Most hyperscalers are not currently sharing this information publicly, but they plan to include it in future ESG reports. Ask providers about their WUE and what actions they are taking to reduce water consumption.
From a circularity perspective, cloud services are inherently better than on-premises data centers because product ownership is retained by the provider, which has the scale, commercial interest and capabilities to invest in circularity practices.
Recycling certifications demonstrate a commitment to circular economy principles in energy use management, recycling, refurbishing and asset disposal. Ask how providers design platforms and service offerings for circularity, how much e-waste they produce annually, and how much material is properly recycled.
3. Inquire about greenhouse gas emissions
Finally, IT leaders must understand how cloud service providers report and manage greenhouse gas (GHG) emissions.
The international standard for greenhouse gas emissions reporting is the GHG Protocol which breaks emissions into three scopes. Contextualized for cloud services, these are:
- Scope 1. Direct emissions from assets the enterprise owns and operates that produce a GHG emission. For IT, that typically is limited to backup diesel generators.
- Scope 2. Emissions from grid electricity generation used for data center operation, including air conditioning and power distribution.
- Scope 3. A broad category of emissions outside the direct control of the enterprise. These encompass the embodied carbon of all the purchased physical goods and services, packaging and external network services. For cloud service providers, these can be as high as 50% of the provider’s total greenhouse gas emissions.
Cloud service providers have the most direct control over Scope 1 and Scope 2 emissions. This is where they will start when looking to reduce emissions, typically through energy efficiency programs and use of renewable energy.
However, the balance of GHG emissions associated with the delivery of infrastructure as a service (IaaS) cloud services is most impacted by Scope 3 upstream emissions.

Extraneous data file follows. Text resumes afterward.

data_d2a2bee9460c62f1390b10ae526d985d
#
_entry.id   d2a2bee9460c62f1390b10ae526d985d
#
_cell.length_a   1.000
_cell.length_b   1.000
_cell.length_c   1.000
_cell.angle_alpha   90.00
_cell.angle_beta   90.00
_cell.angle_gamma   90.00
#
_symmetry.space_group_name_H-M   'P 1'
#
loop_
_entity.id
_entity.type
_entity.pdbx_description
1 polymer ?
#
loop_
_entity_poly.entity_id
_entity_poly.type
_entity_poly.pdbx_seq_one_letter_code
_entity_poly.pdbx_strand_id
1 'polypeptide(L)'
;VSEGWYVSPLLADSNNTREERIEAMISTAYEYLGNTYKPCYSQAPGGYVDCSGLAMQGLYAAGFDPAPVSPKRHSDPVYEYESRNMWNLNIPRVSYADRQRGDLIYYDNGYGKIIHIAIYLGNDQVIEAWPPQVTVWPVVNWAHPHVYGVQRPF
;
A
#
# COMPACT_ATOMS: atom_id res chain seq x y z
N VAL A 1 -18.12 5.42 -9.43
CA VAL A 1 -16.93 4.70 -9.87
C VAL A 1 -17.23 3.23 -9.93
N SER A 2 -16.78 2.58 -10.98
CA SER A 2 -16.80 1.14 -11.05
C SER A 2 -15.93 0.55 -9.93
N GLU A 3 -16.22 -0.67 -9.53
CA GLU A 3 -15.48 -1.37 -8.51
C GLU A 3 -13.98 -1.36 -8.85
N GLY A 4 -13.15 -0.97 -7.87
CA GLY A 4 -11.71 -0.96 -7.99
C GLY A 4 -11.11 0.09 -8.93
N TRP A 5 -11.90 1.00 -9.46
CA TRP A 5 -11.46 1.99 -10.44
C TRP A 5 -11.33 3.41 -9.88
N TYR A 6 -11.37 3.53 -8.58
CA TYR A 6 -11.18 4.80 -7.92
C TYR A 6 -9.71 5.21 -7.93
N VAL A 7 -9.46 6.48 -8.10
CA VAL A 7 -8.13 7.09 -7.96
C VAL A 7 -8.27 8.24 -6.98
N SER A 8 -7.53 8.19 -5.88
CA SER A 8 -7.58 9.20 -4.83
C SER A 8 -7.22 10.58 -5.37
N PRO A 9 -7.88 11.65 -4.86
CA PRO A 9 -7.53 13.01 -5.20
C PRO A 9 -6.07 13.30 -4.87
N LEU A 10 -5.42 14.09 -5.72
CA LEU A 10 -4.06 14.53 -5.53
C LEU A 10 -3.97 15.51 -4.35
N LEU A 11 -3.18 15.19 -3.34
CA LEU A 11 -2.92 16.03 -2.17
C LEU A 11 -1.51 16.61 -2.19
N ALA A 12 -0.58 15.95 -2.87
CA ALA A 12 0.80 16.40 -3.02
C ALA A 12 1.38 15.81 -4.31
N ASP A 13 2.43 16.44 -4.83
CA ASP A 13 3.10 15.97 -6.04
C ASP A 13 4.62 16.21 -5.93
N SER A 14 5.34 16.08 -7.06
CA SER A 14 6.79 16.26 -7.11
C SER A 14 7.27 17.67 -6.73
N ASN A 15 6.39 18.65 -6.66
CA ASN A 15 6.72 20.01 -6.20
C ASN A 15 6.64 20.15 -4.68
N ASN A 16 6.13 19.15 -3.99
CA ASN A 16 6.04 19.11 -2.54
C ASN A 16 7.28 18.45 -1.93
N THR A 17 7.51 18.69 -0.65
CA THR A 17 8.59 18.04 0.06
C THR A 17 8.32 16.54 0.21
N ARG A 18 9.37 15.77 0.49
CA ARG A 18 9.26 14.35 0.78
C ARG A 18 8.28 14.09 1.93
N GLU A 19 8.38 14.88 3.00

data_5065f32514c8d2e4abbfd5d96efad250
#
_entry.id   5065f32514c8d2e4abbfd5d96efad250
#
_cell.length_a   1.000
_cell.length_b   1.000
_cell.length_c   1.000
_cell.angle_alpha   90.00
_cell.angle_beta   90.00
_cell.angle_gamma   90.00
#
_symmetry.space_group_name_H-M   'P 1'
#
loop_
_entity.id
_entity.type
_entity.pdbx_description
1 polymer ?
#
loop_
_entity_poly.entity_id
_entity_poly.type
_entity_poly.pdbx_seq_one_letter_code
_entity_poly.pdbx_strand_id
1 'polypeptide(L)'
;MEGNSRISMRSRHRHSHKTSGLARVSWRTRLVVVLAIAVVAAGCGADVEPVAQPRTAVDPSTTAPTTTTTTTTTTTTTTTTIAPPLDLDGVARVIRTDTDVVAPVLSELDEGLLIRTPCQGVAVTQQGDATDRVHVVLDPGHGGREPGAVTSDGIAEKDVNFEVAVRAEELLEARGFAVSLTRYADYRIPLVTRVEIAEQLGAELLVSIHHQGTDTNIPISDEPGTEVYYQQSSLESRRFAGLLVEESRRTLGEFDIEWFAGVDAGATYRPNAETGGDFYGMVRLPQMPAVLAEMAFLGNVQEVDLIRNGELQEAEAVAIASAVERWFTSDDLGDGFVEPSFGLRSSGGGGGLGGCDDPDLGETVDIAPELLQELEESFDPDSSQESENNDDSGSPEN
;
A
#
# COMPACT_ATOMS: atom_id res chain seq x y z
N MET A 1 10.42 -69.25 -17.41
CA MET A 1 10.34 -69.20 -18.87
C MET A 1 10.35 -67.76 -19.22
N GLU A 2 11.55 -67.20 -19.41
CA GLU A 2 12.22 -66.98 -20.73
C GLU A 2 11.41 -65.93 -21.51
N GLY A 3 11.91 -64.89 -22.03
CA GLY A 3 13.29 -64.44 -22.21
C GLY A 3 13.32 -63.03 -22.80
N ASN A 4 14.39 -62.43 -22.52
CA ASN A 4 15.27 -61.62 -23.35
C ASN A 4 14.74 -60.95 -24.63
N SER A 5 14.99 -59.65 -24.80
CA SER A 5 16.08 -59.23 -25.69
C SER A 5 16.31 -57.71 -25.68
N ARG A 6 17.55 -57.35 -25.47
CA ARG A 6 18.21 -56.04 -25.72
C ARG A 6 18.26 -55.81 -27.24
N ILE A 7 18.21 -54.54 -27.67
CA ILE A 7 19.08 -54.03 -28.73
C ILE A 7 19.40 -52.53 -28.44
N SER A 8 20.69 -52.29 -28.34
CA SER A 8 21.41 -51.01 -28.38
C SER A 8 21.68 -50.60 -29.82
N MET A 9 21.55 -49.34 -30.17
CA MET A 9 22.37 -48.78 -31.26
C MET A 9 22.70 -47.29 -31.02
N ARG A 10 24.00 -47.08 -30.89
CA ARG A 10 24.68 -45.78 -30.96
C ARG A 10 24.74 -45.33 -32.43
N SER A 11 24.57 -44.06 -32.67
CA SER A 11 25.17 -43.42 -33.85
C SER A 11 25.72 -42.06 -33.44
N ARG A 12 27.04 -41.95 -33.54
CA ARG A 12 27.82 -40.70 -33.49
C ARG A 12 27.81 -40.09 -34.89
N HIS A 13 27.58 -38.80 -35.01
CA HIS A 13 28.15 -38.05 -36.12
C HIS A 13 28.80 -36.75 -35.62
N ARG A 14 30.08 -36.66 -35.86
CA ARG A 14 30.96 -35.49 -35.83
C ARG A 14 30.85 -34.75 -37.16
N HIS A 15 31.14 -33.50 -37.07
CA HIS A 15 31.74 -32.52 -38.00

The most material Scope 3 issue is the embodied carbon involved in the manufacture of the hardware platforms used to deliver cloud services. This is difficult to measure and manage, and typically is not included in cloud providers’ service footprint estimation tools.
How the cloud service provider is managing and reducing its Scope 3 emissions is a strong indicator of its sustainability maturity. Cloud service providers can influence Scope 3 emissions through design and material choices and how they manage their supply chain.
This includes how they design platforms to optimize circular outcomes, such as extending the life of platforms and reusing and recycling materials.
The most important part of any enterprise’s GHG emissions strategy relates to its reduction in total emissions. Where a cloud service provider is targeting such goals as net zero, carbon neutral and carbon positive, it will be investing in voluntary carbon offsets as it approaches its target date.
Ask cloud service providers how they manage and/or reduce their Scope 3 emissions. Review reductions in emissions for Scopes 1, 2 and 3 over the last five years to confirm they’re making reasonable efforts to reduce emissions. Favor providers with targets and timelines that closely align to those of the enterprise.